Logging Plan | Table of Contents


New sampling guidelines specify that a formal, leg-specific sampling strategy be prepared by the Sample Allocation Committee (SAC = co-chiefs, staff scientist, and ODP curator on shore or Curatorial Representative on board ship) for each prospectus. Modifications to the strategy during the leg must be approved by the SAC. The sampling strategy is here keyed to the new guidelines and will be refined as the sample requests are evaluated and considered by the entire shipboard party before reaching site.

Sampling Requests
Based on the Scientific Prospectus, each Leg 193 scientist (shipboard or shore based) should prepare and submit to ODP/TAMU (Texas A&M University) a sampling request for his/her postcruise research. These should be submitted to ODP at least three months before sailing. One month before sailing, a complete sampling program should be completed, including resolution of possible conflicts.

Dynamic Sampling Strategy and Critical Interval Definition
At the beginning of the leg, a meeting of the full shipboard scientific party will review the sampling requests and define the procedures and a tentative schedule for sampling sessions. Given the characteristics of the drilling targets and scientific objectives of Leg 193, it is foreseeable that sampling may have to be carefully planned, with a permanent revision of the sampling strategy according to findings. This will be particularly true at "critical intervals," such as veins, massive sulfide intercalations, and other intervals of high scientific interest or low recovery. These may require special consideration and special sampling procedures, such as a higher (or lower) sampling density, reduced sample size, or sampling techniques not available on board ship. These will be identified during the core description process and in the sampling protocol established by the interested scientists and shipboard SAC. It will be the responsibility of SAC members to identify and label critical intervals. Progress of the leg may justify reclassification of a former critical interval into the unclassified status.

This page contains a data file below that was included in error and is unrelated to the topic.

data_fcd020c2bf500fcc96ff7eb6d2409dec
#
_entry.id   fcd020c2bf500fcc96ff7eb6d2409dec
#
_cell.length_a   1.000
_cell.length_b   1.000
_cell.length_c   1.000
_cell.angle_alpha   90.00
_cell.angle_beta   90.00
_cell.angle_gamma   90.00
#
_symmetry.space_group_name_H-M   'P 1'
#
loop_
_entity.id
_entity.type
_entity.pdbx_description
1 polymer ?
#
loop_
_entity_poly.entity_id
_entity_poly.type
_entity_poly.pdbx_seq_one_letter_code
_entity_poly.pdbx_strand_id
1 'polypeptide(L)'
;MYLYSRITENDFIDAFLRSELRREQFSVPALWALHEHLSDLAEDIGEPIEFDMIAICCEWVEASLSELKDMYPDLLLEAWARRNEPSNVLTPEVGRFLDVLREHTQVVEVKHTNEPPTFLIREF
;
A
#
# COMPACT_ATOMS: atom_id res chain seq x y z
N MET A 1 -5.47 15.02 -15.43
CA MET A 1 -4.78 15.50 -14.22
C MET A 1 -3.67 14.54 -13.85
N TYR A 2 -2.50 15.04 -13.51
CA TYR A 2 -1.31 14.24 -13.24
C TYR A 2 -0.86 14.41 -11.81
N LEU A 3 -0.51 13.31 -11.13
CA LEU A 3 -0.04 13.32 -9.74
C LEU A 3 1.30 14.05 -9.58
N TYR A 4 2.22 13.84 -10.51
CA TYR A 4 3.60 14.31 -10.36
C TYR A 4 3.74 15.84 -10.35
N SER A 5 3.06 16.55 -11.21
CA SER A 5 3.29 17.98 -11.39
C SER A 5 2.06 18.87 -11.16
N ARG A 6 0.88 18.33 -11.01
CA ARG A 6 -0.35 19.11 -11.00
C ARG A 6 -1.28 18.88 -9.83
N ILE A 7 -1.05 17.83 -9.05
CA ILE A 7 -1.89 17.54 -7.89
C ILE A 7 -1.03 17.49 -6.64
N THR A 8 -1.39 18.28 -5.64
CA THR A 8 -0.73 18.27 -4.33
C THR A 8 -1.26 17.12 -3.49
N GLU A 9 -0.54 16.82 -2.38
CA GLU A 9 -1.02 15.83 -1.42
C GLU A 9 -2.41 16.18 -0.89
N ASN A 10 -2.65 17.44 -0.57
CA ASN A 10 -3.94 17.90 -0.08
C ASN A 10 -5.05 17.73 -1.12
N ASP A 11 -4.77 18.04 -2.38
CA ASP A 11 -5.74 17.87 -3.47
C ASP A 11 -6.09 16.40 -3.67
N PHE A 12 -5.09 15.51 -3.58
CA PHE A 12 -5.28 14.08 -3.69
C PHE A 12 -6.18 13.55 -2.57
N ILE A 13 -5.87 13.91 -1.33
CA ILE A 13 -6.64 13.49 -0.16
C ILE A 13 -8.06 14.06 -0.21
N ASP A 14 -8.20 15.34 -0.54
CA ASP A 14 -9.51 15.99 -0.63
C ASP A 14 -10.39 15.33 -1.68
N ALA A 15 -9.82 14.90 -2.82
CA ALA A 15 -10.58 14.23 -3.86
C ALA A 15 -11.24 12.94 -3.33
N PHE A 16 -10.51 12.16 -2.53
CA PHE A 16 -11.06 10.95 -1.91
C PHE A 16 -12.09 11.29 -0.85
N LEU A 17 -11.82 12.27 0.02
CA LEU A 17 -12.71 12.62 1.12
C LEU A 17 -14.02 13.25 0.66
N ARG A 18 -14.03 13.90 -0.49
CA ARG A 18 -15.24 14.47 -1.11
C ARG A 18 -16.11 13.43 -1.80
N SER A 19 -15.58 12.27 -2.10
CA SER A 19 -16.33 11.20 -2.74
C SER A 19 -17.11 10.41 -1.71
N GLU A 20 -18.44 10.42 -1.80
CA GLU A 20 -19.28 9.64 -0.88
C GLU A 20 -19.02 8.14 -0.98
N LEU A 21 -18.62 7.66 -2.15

Minimum Permanent Archive
The minimum permanent archive will be the standard archive half of each core.

Sample Limit
Shipboard scientists may nominally expect to obtain as many as 100 samples up to 15 cm3 in size. Additional samples may be obtained upon written request to ODP soon after the cores return to the ODP Gulf Coast Repository. This guideline will be adjusted upward or downward by the shipboard SAC, depending on penetration and recovery during Leg 193. All sample requests must be justified in writing on the standard sample request form and approved by the SAC. Larger samples can exceptionally be collected, subject to written justification and approval by the SAC. Larger samples will be considered the equivalent of multiple samples in complete or partial increments of 15 cm3.

Biological Sampling